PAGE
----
23 December

Fridge work

Today’s the last delivery day for the year, so leave the postie’s Small Present in the letterbox. (Clearly labelled – you don’t want them to assume it’s to you rather than from you.)

2016-12-23
Jam packed (and not just with jam).

Now you really need to get the fridge ready. Toss everything that you don’t need,[1] carefully consider what you’ll be storing and how you can fit it in and plan where everything will fit on Christmas Day. (I’m making extra room for a pre-cooked rolled pork loin and a supermarket quiche because I no longer have time to cook everything from scratch!)

Also fine-tune your Christmas Day food safety plan:

  • How will you cover food? Will you serve it in containers that have lids? Will you use plastic wrap and foil? (Put them on your shopping list for Christmas Eve if you don’t have enough.) Do you have your ham bag ready?
  • Remember to get all that food back into the fridge pronto and out of the danger zone.

You can cook frozen desserts and cheesecake today. Personally, I’m getting stuck into an ice cream plum pudding because there won’t be enough actual pudding to go around and no-one’s going to feel like waiting two months until something I whip up today has matured properly!

Wendy rang from Tullamarine and she said that they flew with a nice family who had also abandoned ship and don’t know what to do for Christmas because they were expecting to be on a cruise and now they’ve come home to an empty larder and an undecorated house so she invited them to my place, knowing that I always have plenty of everything!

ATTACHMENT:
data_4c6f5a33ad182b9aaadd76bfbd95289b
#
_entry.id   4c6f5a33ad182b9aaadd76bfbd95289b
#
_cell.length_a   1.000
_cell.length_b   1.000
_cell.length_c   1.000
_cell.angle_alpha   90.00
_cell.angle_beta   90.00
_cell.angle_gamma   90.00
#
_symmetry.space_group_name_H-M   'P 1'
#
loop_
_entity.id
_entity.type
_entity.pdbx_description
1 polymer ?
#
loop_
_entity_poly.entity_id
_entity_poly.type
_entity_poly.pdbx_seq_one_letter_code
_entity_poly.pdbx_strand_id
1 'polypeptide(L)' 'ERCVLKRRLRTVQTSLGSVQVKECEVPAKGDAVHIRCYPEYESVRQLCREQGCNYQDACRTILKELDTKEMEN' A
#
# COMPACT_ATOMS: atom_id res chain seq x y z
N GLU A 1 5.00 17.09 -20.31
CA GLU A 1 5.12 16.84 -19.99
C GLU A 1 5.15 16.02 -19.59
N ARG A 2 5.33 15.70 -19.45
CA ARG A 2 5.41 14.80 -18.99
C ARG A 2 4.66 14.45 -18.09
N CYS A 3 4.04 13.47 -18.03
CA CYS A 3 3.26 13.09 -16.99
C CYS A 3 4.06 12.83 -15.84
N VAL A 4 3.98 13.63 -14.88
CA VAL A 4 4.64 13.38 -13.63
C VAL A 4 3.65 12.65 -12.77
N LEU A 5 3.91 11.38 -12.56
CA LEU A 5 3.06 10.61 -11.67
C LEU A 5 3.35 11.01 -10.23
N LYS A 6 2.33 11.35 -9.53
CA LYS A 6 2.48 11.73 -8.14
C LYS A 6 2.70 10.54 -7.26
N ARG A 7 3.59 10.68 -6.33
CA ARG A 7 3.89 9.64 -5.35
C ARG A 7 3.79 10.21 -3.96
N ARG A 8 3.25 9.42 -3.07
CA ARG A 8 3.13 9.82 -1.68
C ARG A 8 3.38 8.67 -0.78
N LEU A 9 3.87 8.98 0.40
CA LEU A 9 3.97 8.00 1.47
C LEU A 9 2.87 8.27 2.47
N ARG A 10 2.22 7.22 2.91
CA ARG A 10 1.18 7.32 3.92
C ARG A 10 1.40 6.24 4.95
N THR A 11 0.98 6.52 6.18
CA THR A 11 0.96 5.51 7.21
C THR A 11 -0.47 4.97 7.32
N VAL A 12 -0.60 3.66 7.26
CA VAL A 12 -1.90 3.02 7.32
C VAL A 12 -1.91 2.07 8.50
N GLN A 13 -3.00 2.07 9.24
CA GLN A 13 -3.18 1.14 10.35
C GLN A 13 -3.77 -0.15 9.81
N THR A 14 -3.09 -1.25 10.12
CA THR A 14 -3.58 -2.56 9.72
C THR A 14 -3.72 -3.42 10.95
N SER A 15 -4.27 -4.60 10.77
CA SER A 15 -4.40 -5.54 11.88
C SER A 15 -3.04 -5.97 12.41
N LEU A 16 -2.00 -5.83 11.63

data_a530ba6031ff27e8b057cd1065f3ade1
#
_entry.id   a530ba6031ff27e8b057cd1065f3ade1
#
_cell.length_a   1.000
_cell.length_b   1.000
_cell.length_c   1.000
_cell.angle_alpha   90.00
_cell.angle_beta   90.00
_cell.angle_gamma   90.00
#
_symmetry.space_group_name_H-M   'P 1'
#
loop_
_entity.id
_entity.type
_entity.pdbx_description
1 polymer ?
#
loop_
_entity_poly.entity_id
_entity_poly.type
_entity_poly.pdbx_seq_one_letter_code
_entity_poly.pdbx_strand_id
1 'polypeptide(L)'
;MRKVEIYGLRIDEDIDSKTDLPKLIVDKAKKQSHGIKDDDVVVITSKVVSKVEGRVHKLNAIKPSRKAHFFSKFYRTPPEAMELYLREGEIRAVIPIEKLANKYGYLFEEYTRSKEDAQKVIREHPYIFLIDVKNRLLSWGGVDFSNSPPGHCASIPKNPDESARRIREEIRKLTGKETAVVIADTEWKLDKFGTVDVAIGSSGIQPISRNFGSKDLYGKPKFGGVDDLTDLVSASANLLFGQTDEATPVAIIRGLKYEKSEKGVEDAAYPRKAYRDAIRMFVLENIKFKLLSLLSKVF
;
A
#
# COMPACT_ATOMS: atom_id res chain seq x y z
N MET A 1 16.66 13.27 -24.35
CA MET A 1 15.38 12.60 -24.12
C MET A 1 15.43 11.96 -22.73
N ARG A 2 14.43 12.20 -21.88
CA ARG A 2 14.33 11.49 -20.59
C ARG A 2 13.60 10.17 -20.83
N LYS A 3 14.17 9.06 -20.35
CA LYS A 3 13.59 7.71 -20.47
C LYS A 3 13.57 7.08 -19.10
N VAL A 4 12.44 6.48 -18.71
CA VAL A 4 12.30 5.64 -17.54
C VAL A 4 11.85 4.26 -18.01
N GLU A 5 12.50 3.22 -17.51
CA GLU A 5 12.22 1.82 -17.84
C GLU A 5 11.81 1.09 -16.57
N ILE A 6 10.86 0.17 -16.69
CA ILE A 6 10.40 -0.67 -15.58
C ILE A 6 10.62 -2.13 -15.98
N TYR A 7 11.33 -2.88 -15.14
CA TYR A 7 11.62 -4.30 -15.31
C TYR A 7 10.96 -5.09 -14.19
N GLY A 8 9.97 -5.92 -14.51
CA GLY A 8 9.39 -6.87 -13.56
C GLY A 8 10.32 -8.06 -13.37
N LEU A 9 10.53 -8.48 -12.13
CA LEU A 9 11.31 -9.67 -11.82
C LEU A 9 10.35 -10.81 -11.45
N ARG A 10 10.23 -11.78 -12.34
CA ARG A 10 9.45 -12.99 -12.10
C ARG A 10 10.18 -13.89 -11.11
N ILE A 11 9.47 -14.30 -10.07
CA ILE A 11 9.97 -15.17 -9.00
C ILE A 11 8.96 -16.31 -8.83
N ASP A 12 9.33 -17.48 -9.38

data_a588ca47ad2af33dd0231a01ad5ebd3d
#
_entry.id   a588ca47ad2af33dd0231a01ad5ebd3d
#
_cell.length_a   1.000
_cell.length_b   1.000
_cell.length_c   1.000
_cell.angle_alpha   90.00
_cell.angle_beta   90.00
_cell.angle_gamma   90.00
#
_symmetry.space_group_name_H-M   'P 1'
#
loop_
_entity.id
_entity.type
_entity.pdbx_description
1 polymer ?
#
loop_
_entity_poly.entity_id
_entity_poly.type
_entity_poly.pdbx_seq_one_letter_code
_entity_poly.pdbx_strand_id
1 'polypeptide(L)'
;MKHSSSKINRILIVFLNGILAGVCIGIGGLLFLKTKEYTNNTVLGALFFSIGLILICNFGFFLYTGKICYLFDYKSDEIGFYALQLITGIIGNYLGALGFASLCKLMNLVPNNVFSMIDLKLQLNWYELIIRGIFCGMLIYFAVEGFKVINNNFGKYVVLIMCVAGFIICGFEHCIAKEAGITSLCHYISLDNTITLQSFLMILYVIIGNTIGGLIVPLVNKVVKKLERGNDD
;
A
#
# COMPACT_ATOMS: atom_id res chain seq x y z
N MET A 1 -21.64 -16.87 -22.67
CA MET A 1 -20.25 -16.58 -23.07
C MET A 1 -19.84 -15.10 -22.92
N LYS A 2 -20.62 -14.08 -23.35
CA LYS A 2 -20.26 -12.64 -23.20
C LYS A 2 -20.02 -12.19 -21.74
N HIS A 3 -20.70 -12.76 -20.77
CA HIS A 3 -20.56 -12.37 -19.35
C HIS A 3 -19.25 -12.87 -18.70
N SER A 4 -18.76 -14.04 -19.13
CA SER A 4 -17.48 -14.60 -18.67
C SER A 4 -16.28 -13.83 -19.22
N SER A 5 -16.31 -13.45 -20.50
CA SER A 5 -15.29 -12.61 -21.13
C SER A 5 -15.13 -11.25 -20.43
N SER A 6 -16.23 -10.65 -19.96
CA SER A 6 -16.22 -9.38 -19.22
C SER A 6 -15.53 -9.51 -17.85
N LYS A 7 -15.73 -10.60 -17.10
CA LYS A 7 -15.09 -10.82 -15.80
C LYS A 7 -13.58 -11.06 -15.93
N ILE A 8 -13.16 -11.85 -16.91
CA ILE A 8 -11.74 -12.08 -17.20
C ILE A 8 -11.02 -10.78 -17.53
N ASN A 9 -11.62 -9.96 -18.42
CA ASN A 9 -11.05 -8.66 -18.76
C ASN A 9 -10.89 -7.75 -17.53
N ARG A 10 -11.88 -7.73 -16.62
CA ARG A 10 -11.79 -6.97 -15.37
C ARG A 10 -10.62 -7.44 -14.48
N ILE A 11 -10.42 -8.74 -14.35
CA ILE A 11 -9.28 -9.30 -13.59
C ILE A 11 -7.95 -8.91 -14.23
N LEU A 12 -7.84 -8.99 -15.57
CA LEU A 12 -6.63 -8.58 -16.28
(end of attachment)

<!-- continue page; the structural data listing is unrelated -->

So that’s twenty-five people for Christmas dinner! I’m going to have to buy some extra crackers and more wine and find some extra presents!

“Wendy,” I said, “do you think Gertruda would have time to cook a really big batch of sauerkraut pierogi for Christmas dinner?”

“I’m sure she’d love to,” she replied. “I’ll let her know straight away.”

“And something for dessert too?”

“Count on it,” she replied.

Then Gemma rang, checking if there was anything she could bring.

“Well,” I said cautiously, “how are you off for china?”

“We got a big dinner set for a wedding present that we hardly ever use!” she gushed. “I’ll bring it around!”

And she did. She’s got my sixteen-place white and gold plates and has added her twelve-place white and silver service and she’s currently bustling around, working out how to mix them together in a stylish way. She says she’ll bring glasses and cutlery tomorrow and now she’s talking about serviettes and centrepieces.

“I was going to do conifers and baubles,” I mentioned, “and I have big gold bowls for nuts and lollies.” (Note to self: will need more nuts and lollies.)

Gemma looked at me with my apron and oven mitts and said, “Please can I do it? I love this kind of thing and it was feeling so wrong to be sitting around on Christmas Eve Eve with nothing to do. I can do conifers and baubles and I’ll wrangle punch cups and serving spoons too. I promise it will look lovely.”

And that’s an offer too good to refuse.

By the time Hannah rang, I went to speaker phone straight away so that I could keep stirring.

“You need twenty-one crackers?” she asked.

“It’s twenty-five now,” I said. “Probably thirty tomorrow, the way things are going. And if you ask again on Christmas morning, I expect it will be a hundred.”

“How many crackers have you got?” she asked.

“Fourteen,” I replied.

“Pixie and Poppet are bouncing off the ceiling so we’ll sit down and make crackers together this afternoon and that might calm them down a bit. I’ll drop into the shops on my way over and get eleven trinkets. They won’t be up to your usual standard but I’ll find something.”